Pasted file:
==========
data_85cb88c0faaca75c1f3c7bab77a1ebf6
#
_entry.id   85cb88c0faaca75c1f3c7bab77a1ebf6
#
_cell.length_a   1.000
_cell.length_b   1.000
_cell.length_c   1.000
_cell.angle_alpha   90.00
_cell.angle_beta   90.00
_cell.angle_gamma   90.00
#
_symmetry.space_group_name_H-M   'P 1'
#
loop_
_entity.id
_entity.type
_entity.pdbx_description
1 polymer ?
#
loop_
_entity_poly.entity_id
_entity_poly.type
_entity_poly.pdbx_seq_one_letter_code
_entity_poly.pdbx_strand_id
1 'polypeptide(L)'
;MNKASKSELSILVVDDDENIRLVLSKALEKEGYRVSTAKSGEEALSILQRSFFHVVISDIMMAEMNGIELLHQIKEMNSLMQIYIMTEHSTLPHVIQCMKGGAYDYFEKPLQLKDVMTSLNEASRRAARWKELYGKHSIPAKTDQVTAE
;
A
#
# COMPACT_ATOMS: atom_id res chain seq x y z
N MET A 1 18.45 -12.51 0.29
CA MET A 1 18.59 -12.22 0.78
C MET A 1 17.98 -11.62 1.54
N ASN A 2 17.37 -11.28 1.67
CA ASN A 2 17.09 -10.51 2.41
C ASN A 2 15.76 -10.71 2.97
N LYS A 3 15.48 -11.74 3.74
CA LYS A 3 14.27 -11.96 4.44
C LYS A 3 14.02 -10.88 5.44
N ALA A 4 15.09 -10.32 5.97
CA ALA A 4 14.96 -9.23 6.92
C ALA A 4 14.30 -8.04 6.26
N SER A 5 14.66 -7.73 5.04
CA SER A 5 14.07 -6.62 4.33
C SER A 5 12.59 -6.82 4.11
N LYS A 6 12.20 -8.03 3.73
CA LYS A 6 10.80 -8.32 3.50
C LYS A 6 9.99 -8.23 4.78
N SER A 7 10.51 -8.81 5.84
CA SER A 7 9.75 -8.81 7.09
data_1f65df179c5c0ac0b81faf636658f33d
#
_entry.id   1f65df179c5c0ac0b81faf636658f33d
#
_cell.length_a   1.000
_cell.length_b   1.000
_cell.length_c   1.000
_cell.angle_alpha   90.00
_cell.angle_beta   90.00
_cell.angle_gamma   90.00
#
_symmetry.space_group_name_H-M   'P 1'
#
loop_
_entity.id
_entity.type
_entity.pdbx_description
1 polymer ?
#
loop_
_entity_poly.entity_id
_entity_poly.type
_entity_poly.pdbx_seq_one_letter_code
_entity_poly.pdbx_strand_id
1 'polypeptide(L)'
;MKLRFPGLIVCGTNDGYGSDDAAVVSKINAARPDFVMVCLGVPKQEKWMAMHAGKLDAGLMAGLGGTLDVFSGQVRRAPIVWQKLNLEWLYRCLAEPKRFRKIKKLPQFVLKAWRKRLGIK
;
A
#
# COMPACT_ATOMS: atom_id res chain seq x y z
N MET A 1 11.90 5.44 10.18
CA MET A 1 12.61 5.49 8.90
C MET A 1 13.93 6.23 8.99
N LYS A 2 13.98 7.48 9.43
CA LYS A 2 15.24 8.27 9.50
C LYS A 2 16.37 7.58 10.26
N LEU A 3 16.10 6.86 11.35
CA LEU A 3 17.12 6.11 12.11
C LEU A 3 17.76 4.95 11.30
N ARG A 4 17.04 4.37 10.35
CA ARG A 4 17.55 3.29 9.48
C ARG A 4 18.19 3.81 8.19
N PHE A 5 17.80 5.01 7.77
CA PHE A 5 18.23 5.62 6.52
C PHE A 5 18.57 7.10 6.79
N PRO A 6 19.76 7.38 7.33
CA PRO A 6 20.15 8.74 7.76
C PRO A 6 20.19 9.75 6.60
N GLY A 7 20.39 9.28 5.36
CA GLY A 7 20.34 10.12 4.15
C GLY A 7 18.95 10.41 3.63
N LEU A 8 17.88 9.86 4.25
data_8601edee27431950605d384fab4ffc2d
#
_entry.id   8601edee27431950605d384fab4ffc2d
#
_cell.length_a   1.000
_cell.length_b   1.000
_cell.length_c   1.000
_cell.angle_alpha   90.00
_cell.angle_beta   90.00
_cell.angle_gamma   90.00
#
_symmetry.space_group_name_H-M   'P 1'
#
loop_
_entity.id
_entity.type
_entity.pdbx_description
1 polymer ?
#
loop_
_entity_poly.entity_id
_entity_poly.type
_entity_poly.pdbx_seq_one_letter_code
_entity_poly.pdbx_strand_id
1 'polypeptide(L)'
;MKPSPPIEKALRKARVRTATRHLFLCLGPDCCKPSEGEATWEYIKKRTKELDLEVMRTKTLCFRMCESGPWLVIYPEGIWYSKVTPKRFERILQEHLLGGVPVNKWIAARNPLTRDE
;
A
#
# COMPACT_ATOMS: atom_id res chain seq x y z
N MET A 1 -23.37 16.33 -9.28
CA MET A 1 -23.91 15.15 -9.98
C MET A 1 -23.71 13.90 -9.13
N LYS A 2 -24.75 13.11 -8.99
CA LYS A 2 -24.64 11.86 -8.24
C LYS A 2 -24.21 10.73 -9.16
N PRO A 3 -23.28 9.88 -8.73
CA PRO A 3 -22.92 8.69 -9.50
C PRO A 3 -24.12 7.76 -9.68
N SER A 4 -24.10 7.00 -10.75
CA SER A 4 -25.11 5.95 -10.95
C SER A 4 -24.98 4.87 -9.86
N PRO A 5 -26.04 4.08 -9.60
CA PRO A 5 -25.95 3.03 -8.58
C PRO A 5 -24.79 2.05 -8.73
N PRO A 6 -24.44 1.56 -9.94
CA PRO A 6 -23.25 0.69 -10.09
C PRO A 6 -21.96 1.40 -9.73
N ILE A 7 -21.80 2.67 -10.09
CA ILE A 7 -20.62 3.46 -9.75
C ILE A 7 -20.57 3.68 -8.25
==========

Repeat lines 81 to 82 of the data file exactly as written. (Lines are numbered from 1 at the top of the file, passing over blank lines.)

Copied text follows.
N MET A 1 11.90 5.44 10.18
CA MET A 1 12.61 5.49 8.90